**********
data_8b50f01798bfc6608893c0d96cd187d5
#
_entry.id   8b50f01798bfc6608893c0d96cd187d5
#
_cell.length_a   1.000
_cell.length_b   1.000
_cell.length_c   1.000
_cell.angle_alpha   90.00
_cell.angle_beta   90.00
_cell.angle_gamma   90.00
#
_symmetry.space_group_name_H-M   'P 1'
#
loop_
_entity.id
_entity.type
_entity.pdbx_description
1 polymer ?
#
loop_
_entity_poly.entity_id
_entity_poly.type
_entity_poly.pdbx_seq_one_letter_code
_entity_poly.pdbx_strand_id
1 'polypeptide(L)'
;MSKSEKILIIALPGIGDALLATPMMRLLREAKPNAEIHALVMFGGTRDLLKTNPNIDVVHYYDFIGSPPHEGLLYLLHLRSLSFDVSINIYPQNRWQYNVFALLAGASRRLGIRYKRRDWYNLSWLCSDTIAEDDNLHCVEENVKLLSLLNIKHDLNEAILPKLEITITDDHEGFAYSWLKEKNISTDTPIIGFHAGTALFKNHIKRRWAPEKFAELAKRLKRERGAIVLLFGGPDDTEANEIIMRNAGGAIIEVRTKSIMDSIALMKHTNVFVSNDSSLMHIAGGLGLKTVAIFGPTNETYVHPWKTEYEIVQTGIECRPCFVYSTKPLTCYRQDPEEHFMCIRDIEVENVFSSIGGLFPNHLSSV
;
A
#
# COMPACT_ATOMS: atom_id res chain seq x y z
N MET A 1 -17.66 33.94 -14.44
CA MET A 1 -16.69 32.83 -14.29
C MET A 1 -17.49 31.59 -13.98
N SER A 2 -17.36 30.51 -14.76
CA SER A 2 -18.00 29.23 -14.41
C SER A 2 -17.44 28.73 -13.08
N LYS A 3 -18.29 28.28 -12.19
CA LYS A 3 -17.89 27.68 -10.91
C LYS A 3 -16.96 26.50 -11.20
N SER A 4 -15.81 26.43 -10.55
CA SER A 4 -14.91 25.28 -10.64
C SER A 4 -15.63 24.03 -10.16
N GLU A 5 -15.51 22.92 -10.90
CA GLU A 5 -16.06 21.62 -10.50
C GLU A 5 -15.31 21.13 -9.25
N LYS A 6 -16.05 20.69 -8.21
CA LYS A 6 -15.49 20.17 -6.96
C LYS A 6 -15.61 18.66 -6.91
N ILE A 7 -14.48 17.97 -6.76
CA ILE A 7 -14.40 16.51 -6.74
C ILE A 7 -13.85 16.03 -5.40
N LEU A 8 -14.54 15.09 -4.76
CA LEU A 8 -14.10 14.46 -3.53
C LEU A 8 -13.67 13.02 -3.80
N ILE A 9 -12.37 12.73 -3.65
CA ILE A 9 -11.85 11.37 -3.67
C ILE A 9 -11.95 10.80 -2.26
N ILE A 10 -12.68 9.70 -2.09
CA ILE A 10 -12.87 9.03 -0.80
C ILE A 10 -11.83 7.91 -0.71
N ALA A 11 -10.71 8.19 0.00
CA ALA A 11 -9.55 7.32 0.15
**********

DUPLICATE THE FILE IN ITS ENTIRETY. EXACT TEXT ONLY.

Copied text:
data_8b50f01798bfc6608893c0d96cd187d5
#
_entry.id   8b50f01798bfc6608893c0d96cd187d5
#
_cell.length_a   1.000
_cell.length_b   1.000
_cell.length_c   1.000
_cell.angle_alpha   90.00
_cell.angle_beta   90.00
_cell.angle_gamma   90.00
#
_symmetry.space_group_name_H-M   'P 1'
#
loop_
_entity.id
_entity.type
_entity.pdbx_description
1 polymer ?
#
loop_
_entity_poly.entity_id
_entity_poly.type
_entity_poly.pdbx_seq_one_letter_code
_entity_poly.pdbx_strand_id
1 'polypeptide(L)'
;MSKSEKILIIALPGIGDALLATPMMRLLREAKPNAEIHALVMFGGTRDLLKTNPNIDVVHYYDFIGSPPHEGLLYLLHLRSLSFDVSINIYPQNRWQYNVFALLAGASRRLGIRYKRRDWYNLSWLCSDTIAEDDNLHCVEENVKLLSLLNIKHDLNEAILPKLEITITDDHEGFAYSWLKEKNISTDTPIIGFHAGTALFKNHIKRRWAPEKFAELAKRLKRERGAIVLLFGGPDDTEANEIIMRNAGGAIIEVRTKSIMDSIALMKHTNVFVSNDSSLMHIAGGLGLKTVAIFGPTNETYVHPWKTEYEIVQTGIECRPCFVYSTKPLTCYRQDPEEHFMCIRDIEVENVFSSIGGLFPNHLSSV
;
A
#
# COMPACT_ATOMS: atom_id res chain seq x y z
N MET A 1 -17.66 33.94 -14.44
CA MET A 1 -16.69 32.83 -14.29
C MET A 1 -17.49 31.59 -13.98
N SER A 2 -17.36 30.51 -14.76
CA SER A 2 -18.00 29.23 -14.41
C SER A 2 -17.44 28.73 -13.08
N LYS A 3 -18.29 28.28 -12.19
CA LYS A 3 -17.89 27.68 -10.91
C LYS A 3 -16.96 26.50 -11.20
N SER A 4 -15.81 26.43 -10.55
CA SER A 4 -14.91 25.28 -10.64
C SER A 4 -15.63 24.03 -10.16
N GLU A 5 -15.51 22.92 -10.90
CA GLU A 5 -16.06 21.62 -10.50
C GLU A 5 -15.31 21.13 -9.25
N LYS A 6 -16.05 20.69 -8.21
CA LYS A 6 -15.49 20.17 -6.96
C LYS A 6 -15.61 18.66 -6.91
N ILE A 7 -14.48 17.97 -6.76
CA ILE A 7 -14.40 16.51 -6.74
C ILE A 7 -13.85 16.03 -5.40
N LEU A 8 -14.54 15.09 -4.76
CA LEU A 8 -14.10 14.46 -3.53
C LEU A 8 -13.67 13.02 -3.80
N ILE A 9 -12.37 12.73 -3.65
CA ILE A 9 -11.85 11.37 -3.67
C ILE A 9 -11.95 10.80 -2.26
N ILE A 10 -12.68 9.70 -2.09
CA ILE A 10 -12.87 9.03 -0.80
C ILE A 10 -11.83 7.91 -0.71
N ALA A 11 -10.71 8.19 0.00
CA ALA A 11 -9.55 7.32 0.15